petty commodity production

petty commodity production

(MARXISM) the production of goods for the market (commodities) by people who own the means of production but who may not usually hire waged labour. In non-Marxist terms these people are self-employed producers. The term simple commodity production usually means the same. The term is sometimes used for the economic activity of PEASANTS and has been much discussed as applicable to small-scale producers in contemporary THIRD WORLD cities. See COMMODITIES AND COMMODITY PRODUCTION.
References in periodicals archive ?
The work features a number of nuanced articles examining topics ranging from petty commodity production in India to labor protests in Chinese factories.
1) My approach entailed three (connected) steps in relation to (i) the nature of petty commodity production and its tendency to class differentiation; (ii) the specificities of agriculture and how capitalism pushes against both ecological and social constraints on capitalised/'industrialised' farming; (iii) how 'peasants' in the South and 'family farmers' in the North are located in the international divisions of labour of imperialism and their mutations.
Russell sheds light on the nature of the economy and changes in the modes of production that accompanied the destruction of pre-colonial societies based on feudal agricultural and petty commodity production in what is now Mexico and subsistence economies based on hunting, fishing, trapping, and agriculture in what are now Canada and the USA.
The way Perez links his discussion of fisheries policy to petty commodity production is unique in that many works joining state policy to capitalist and other forms of production give an instrumentalist view of the state.
The vagaries of weather, pest infestations, market cycles, and the inherent variability of this sort of petty commodity production meant that Indian producers required constant access to credit to stay in the market.
Secondly, it is necessary to examine the literature on the development of petty commodity production in African societies in order to determine the place of women within the 'informal' sector.
shopkeepers, artisans and small entrepreneurs who engaged in petty commodity production in the bazar.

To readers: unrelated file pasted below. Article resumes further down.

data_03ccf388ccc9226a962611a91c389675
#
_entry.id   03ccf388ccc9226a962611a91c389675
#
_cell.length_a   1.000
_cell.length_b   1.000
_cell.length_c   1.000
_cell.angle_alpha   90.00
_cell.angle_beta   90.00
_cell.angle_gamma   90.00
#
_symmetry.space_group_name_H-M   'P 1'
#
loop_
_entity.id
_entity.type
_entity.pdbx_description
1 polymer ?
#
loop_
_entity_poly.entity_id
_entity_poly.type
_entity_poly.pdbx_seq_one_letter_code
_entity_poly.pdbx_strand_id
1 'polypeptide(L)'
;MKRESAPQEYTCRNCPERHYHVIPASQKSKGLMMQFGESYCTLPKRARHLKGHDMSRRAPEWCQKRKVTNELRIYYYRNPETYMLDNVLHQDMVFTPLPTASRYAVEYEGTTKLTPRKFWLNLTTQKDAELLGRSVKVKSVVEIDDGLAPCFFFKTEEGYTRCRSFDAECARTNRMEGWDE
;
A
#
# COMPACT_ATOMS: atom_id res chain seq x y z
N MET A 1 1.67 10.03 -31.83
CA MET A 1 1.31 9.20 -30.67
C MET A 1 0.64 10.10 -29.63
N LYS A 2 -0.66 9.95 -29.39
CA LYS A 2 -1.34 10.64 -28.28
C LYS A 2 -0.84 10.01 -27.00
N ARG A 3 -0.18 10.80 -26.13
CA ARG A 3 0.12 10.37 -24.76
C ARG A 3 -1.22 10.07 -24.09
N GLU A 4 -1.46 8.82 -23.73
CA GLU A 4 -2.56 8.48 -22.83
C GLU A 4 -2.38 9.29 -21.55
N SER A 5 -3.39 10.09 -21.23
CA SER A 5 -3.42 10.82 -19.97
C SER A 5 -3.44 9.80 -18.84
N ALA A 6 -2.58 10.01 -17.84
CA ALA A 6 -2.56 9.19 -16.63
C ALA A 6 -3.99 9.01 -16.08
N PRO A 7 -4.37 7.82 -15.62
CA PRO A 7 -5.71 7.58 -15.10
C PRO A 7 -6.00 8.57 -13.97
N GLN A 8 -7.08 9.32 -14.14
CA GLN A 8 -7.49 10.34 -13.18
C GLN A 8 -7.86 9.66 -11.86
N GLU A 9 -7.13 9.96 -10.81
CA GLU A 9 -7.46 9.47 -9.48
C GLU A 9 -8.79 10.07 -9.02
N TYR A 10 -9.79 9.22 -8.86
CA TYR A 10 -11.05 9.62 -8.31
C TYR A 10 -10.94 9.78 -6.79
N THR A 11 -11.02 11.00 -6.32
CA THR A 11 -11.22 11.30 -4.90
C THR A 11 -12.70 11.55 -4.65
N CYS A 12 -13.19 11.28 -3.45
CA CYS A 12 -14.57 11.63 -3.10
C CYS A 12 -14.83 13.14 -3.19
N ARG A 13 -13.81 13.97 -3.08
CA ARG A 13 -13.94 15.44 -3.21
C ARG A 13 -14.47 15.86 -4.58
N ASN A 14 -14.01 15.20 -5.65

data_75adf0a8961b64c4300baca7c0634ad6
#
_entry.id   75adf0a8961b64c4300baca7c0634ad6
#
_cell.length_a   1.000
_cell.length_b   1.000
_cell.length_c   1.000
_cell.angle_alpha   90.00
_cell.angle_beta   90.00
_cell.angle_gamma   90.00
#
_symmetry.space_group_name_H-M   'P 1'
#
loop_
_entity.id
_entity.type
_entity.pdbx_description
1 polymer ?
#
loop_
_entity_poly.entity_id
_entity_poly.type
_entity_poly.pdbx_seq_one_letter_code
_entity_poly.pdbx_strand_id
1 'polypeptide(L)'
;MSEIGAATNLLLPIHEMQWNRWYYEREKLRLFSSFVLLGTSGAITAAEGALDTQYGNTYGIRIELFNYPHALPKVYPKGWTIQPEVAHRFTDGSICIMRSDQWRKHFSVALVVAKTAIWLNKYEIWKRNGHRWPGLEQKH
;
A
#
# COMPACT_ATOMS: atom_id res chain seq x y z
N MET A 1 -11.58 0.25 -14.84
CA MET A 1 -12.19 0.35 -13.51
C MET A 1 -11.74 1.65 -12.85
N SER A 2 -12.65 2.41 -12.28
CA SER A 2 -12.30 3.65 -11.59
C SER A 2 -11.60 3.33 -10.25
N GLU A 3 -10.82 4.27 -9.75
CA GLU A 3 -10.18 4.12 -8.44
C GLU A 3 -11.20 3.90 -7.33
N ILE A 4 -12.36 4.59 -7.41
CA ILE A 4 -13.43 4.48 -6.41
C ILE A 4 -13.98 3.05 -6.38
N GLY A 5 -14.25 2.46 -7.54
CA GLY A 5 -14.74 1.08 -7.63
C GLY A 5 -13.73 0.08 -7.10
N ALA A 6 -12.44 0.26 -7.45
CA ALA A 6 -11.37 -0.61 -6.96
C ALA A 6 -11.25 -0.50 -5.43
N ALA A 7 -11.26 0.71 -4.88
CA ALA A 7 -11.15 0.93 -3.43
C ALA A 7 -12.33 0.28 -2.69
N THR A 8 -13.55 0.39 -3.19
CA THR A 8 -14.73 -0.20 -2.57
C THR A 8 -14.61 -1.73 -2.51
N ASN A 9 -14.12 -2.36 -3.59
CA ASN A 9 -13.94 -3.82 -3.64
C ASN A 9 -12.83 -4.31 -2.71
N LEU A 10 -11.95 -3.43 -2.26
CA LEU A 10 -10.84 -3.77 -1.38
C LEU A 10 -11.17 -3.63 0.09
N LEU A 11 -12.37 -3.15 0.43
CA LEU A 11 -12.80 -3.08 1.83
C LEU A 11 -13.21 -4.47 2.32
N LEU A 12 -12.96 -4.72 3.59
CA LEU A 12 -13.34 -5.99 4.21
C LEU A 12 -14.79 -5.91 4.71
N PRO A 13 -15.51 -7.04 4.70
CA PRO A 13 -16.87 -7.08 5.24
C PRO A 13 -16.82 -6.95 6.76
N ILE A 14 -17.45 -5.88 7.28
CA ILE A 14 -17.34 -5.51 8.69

Their introduction marked the beginning of mass production displacing petty commodity production, as well as unskilled and artisan labor.
In the introductory chapters a theoretical overview is attempted in which the author criticises the dualism of the `informal sector' approach to analysis of the Third World small enterprise as well as attempts to analyse these businesses from the perspective of petty commodity production.
Both Dobb and Hilton, in various ways, suggested that the dissolution of feudalism and the rise of capitalism resulted from the liberation of petty commodity production from the fetters of feudalism, with the help of class struggle between lords and peasants.
1) Nor does this appear to be a trifling disagreement, since it is important to In the Shadow of Agriculture's argument about the extent of petty commodity production that it should be established that there was a large category of people dependent on wages for their subsistence and on the circulation of commodities for what they consumed.
In the first chapter of the book, the author explains that he is not concerned with the process of industrialisation and female labour employed at different levels of work, but that he is interested in forms of production and women's employment in large-scale production, petty commodity production, marginal small production, and self-employment in the informal sector.